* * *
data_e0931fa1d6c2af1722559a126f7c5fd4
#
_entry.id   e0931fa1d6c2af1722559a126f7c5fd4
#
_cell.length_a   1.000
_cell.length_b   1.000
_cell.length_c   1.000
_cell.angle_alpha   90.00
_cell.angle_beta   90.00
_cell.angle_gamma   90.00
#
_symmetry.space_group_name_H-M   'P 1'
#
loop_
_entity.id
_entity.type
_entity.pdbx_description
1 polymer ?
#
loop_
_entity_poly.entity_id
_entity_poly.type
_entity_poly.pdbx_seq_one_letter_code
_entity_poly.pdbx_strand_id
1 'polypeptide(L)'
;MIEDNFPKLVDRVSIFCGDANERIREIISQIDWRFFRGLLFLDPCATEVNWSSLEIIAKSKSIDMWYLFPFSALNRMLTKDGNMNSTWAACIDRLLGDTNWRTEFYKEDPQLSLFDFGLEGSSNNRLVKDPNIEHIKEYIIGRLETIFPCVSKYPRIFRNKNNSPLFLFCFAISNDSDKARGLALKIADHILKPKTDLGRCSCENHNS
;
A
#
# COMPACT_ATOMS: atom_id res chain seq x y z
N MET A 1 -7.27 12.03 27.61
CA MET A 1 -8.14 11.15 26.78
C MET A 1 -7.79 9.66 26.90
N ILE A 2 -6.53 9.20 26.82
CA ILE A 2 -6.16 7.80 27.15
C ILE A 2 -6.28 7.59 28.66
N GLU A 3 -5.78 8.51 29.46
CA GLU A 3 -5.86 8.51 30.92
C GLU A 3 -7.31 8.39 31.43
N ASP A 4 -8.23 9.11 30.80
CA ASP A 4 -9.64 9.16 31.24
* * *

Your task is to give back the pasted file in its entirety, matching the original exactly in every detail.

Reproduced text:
data_e0931fa1d6c2af1722559a126f7c5fd4
#
_entry.id   e0931fa1d6c2af1722559a126f7c5fd4
#
_cell.length_a   1.000
_cell.length_b   1.000
_cell.length_c   1.000
_cell.angle_alpha   90.00
_cell.angle_beta   90.00
_cell.angle_gamma   90.00
#
_symmetry.space_group_name_H-M   'P 1'
#
loop_
_entity.id
_entity.type
_entity.pdbx_description
1 polymer ?
#
loop_
_entity_poly.entity_id
_entity_poly.type
_entity_poly.pdbx_seq_one_letter_code
_entity_poly.pdbx_strand_id
1 'polypeptide(L)'
;MIEDNFPKLVDRVSIFCGDANERIREIISQIDWRFFRGLLFLDPCATEVNWSSLEIIAKSKSIDMWYLFPFSALNRMLTKDGNMNSTWAACIDRLLGDTNWRTEFYKEDPQLSLFDFGLEGSSNNRLVKDPNIEHIKEYIIGRLETIFPCVSKYPRIFRNKNNSPLFLFCFAISNDSDKARGLALKIADHILKPKTDLGRCSCENHNS
;
A
#
# COMPACT_ATOMS: atom_id res chain seq x y z
N MET A 1 -7.27 12.03 27.61
CA MET A 1 -8.14 11.15 26.78
C MET A 1 -7.79 9.66 26.90
N ILE A 2 -6.53 9.20 26.82
CA ILE A 2 -6.16 7.80 27.15
C ILE A 2 -6.28 7.59 28.66
N GLU A 3 -5.78 8.51 29.46
CA GLU A 3 -5.86 8.51 30.92
C GLU A 3 -7.31 8.39 31.43
N ASP A 4 -8.23 9.11 30.80
CA ASP A 4 -9.64 9.16 31.24